“Then we’ll talk,” she said. If tonight went well, hopefully, he would want more. If he wanted much more… if they could come to an understanding and agree to exclusivity, she might not have to prostitute herself with other men.

The thought gave her hope.

Henry took his coat and nodded. “Lead the way.” His voice had grown deeper, hoarser. His whole body seemed to vibrate, pulsing with desire.

Picking up the betty lamp, she lifted the front of her skirt and preceded him up the stairs.

Sally slept in the servants’ quarters behind the kitchen. Juliette’s door was closed when they passed it. Ophelia’s room was at the far end of the hall. The other rooms housed only the ghosts of those who’d gone before.

Henry looked around her comfortably furnished space and nodded his approval. She liked order and kept things tidy, allowing herself two books at a time from the library, otherwise, she would be drowning in them. Before the war, she had considered becoming a governess, teaching needlework, watercolors, and literature to young, impressionable minds. Juliette was all that was left to her. Whatever she did now, she did for her.

She would see that her little sister kept her innocence, whatever the cost.

Ophelia shut the door behind them and turned the key.

She left it in place. Her guest would need it, should he wish to let himself out.

Henry spread his frockcoat on the back of a chair. Removing his embroidered leather gloves, he laid them on the seat. His nimble fingers untied his cravat. Reaching for the buttons of his waistcoat, he slipped them through the linen-bound holes. When the two sides fell free, he shrugged it off. Removing his pocket watch and setting it on the bedside table, he added his vest to his spindled valet.

Unbuckling his leathers, he hung his gun and sword off the chair back, draping one belt over each corner. She watched with rapt attention when he unwound the red officer’s sash and unbuttoned the placket of his shirt.

Her mouth went dry at the tantalizing glimpse of his manly chest. She licked her lips, feeling suddenly very thirsty.

“Are you certain that you don’t want some water?” she croaked, wondering how he could be so calm when something so momentous was about to happen. But his seamless motions were like the smooth surface of a lake where danger lurked in the deep. She glimpsed it first when he pinned her with his gaze, unfastened the belt that held his pants, doubled it, and weighed it in his hand.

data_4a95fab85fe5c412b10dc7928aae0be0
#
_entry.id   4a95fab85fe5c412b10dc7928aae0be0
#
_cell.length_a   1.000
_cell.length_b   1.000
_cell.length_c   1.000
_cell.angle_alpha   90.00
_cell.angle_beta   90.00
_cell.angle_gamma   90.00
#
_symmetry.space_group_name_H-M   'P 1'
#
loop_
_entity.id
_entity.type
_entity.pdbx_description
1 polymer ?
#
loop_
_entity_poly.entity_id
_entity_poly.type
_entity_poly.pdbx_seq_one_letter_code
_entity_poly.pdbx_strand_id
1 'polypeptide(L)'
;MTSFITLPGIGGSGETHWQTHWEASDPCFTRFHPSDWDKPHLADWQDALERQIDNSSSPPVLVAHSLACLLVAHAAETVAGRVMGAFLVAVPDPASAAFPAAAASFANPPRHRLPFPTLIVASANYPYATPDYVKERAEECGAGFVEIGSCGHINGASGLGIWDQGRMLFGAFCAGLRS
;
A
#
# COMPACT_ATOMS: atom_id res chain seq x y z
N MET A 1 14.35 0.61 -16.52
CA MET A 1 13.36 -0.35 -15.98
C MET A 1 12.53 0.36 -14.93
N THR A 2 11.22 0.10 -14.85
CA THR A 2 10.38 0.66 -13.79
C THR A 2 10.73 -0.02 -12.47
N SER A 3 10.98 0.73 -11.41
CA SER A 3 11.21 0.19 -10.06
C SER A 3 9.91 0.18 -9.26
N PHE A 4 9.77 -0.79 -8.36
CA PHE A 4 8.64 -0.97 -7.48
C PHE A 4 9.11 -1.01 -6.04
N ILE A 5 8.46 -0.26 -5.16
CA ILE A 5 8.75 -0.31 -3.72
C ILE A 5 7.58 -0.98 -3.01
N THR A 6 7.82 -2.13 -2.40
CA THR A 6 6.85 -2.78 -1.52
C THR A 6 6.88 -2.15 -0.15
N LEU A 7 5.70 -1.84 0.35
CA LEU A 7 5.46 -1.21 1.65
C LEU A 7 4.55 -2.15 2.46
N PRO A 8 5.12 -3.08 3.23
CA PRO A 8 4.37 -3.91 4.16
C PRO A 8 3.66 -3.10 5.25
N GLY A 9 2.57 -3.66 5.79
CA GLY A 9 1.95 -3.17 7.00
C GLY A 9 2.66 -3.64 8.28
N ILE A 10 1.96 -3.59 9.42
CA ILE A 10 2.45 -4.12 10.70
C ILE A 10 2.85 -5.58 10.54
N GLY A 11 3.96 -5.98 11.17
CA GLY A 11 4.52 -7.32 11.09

“What do I get for my money?” he asked. Fishing a five-dollar piece from his pocket, he laid it on her washstand.

His query caught her off-guard. She didn’t know how to answer him except with another question. “What is it that you want?”

Henry chuffed and angled his head. There was an intensity about his face that was arresting. Mesmerizing. When he spoke, his words seemed tinged with regret.

“Probably more than you’re willing to give.”

Ophelia searched his gaze, wondering what he meant by that singularly cryptic remark. She appreciated that he was being forthright, but his frankness was disturbing because of the questions it raised.

She was rattled to think just how little she knew about this man.

Determined to not show her unease, she lifted her chin with false bravado. “Technically speaking, I’m not giving you anything, not if you’ve paid.”

“But paid for what?” Musing over the question he posed, he came to where she stood, shaking in her shoes and wondering if she’d made a terrible error in judgment. He reached for her throat and closed his fingers lightly around it in a show of possession. “What if I want the French treatment and have you suck me?” he murmured. “What if I want to fuck your mouth, screw your pussy, and bugger your ass?”

Having her mouth and her womanhood used was expected. Madame Beauvais had been very clear on that point. But sodomy…?

The idea of something so taboo sent waves of gooseflesh rippling over her skin.

Henry smiled darkly at her reaction. “You’re a dirty girl,” he said. “A naughty girl. I should spank your bottom for the risk you took tonight. You could have been beaten. Raped. Killed,” he growled. “I want to tie you to your bed and keep you there… at my mercy. All. Night. Long. I’d like to take your every orifice and mark you with my seed. How much?”

She stared at him, speechless. No man had ever said such things to her. No one had ever wanted what he did.

Unnatural lusts.

She’d heard whispers but not details. Nothing that could have prepared her for this intimate glimpse into Henry’s baser appetites.

And if I want more? he had asked her.

Now she knew. Knew what he wanted. What would please him. What he found exciting. Arousing.



Ultimate possession.

Claiming her in every way that he could.

She would not leave this room the same.

“Twenty,” he grated. “Five plus fifteen for the extras.”

Holy Mother of Pearl.

Henry wanted to tie her up and have his way with her. He was willing to pay good money to do it. Twenty Federal dollars that had value, not worthless Confederate scrip.

She could buy food and firewood and a candle for Juliette’s birthday cake.

Ophelia was nothing if not practical.